They lost their first match to the Netherlands — who just crashed out to the Czech Republic — but showed immense resilience to climb back from 2-0 down to get back to 2-2 in that game. They then beat tournament newbies North Macedonia 2-1, before falling to Austria by a single goal. Tournaments are about peaking at the right time, and thanks in part to a horror tackle from Marcus Danielson for which the Swedish defender was rightly sent down the tunnel, Shevchenko’s team made their chances count and avoided a penalty shootout by a matter of seconds thanks to Dovbyk’s first international goal.

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Ukraine’s all-time leading goalscorer Shevchenko is yet to name an unchanged line-up for consecutive games at Euro 2020. Throughout the group-stage, the Eastern Europeans set up as a 4-3-3 unit with just one holding midfielder. Against the Netherlands — a major force in international football whether they’re now out or not — Ukraine were rather picked apart on the counterattack. Memphis Depay had an early chance in the first half and then Georginio Wijnaldum broke the deadlock. Both openings arose due to Ukraine having committed too many bodies forward, and defended much too narrowly when the Dutch came at them.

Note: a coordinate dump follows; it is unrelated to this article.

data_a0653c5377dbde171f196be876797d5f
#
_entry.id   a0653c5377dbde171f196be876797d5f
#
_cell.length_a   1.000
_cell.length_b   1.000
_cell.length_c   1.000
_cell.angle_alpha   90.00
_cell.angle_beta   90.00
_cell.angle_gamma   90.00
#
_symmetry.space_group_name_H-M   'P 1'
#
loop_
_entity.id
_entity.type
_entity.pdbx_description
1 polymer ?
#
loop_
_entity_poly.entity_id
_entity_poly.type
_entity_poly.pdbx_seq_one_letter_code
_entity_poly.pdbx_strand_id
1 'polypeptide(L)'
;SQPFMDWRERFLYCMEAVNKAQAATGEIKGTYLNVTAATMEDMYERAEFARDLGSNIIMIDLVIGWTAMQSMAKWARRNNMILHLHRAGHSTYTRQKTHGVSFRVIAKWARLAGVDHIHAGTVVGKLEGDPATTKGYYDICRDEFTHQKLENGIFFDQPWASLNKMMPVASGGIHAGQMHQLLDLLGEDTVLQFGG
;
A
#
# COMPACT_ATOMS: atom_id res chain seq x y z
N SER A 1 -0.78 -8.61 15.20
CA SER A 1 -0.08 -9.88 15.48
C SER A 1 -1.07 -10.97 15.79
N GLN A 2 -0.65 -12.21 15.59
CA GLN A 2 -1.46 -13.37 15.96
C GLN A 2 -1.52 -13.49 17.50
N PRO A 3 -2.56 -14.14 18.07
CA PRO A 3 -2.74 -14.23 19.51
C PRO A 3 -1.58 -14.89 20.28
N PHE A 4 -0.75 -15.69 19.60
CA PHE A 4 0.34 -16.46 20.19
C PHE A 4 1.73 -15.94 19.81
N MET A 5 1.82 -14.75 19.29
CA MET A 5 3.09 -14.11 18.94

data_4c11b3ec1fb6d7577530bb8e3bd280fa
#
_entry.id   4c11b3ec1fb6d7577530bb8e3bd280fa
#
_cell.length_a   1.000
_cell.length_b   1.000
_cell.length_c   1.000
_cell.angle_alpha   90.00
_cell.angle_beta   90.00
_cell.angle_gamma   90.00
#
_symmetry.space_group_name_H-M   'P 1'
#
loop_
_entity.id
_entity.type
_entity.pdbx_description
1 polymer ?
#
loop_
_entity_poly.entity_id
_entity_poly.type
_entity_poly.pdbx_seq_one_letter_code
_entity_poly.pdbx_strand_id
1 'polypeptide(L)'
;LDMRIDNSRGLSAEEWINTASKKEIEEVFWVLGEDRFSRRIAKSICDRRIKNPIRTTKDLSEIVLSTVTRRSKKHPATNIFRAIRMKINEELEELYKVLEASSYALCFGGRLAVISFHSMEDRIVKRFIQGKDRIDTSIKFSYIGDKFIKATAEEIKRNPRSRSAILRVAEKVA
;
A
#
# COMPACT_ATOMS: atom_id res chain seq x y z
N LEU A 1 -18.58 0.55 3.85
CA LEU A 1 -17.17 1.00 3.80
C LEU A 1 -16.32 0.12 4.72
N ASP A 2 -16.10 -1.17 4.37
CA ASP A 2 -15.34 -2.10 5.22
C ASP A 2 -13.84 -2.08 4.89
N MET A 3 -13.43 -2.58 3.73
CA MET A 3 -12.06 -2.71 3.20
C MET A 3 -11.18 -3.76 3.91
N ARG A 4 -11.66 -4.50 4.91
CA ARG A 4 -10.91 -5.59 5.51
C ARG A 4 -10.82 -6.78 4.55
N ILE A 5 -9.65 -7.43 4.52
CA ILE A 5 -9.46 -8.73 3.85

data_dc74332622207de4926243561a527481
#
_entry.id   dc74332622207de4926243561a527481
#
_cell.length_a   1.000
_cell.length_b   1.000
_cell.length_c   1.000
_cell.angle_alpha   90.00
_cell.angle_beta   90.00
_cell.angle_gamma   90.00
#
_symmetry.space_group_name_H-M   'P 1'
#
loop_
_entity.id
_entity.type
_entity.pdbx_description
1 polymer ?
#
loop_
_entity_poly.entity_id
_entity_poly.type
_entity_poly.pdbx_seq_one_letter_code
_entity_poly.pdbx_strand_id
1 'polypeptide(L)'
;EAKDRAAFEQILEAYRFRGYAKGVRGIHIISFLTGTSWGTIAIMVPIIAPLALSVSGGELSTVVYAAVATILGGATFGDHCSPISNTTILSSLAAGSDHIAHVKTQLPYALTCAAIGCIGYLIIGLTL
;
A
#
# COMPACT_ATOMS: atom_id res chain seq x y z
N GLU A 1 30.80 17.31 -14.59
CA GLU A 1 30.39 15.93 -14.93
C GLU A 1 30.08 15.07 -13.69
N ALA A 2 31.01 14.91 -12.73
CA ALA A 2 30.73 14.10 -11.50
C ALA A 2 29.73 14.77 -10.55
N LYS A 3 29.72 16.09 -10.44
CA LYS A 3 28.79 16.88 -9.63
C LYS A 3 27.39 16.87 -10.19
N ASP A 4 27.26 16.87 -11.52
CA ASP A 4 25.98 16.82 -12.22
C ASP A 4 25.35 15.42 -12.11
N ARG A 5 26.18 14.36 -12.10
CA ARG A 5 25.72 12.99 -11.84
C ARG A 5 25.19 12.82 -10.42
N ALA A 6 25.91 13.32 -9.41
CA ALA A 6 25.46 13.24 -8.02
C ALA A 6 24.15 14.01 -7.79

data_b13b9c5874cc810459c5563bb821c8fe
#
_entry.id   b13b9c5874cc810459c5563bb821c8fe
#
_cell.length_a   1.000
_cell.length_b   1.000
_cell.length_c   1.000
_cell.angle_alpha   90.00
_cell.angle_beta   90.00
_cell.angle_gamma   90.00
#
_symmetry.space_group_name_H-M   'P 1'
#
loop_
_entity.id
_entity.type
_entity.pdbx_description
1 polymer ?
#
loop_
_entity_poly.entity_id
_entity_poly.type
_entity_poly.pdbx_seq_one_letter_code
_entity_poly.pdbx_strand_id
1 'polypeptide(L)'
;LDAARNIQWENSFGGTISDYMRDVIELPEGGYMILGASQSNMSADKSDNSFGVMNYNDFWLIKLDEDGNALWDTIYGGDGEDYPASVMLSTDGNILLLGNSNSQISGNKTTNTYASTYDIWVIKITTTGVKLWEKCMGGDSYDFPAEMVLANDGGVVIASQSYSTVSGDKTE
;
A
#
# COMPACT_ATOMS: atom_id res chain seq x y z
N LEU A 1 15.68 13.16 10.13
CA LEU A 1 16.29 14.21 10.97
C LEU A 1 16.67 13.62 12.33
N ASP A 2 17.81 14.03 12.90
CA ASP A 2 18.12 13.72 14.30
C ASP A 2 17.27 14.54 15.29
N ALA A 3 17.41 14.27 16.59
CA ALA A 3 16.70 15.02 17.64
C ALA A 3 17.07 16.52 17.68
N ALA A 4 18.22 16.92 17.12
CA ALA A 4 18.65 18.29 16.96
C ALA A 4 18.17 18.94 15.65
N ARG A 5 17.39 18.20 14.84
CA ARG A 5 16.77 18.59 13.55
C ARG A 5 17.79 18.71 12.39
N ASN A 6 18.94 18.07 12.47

North Macedonia and Austria weren’t able to take full advantage of these gaping holes when they played the Ukrainians, and they had switched the system to 3-5-2 by the time Sweden had the chance to capitalise in the round of 16. With the pace and guile of players like Raheem Sterling and (if they get on the pitch) Bukayo Saka, Marcus Rashford or Jadon Sancho, such open expanses of the pitch are something England would look to exploit on Saturday.

But the 3-5-2 seemed to work for Ukraine. Zinchenko has spent much of his international career as a playmaker in attacking midfield, yet he was the match’s most regular and efficient crosser of the ball when played as a left-wing-back against Sweden. Years spent as an auxiliary left-sided player for Pep Guardiola’s Manchester City no doubt helped. Oleksandr Karavaev was just as effective from the right.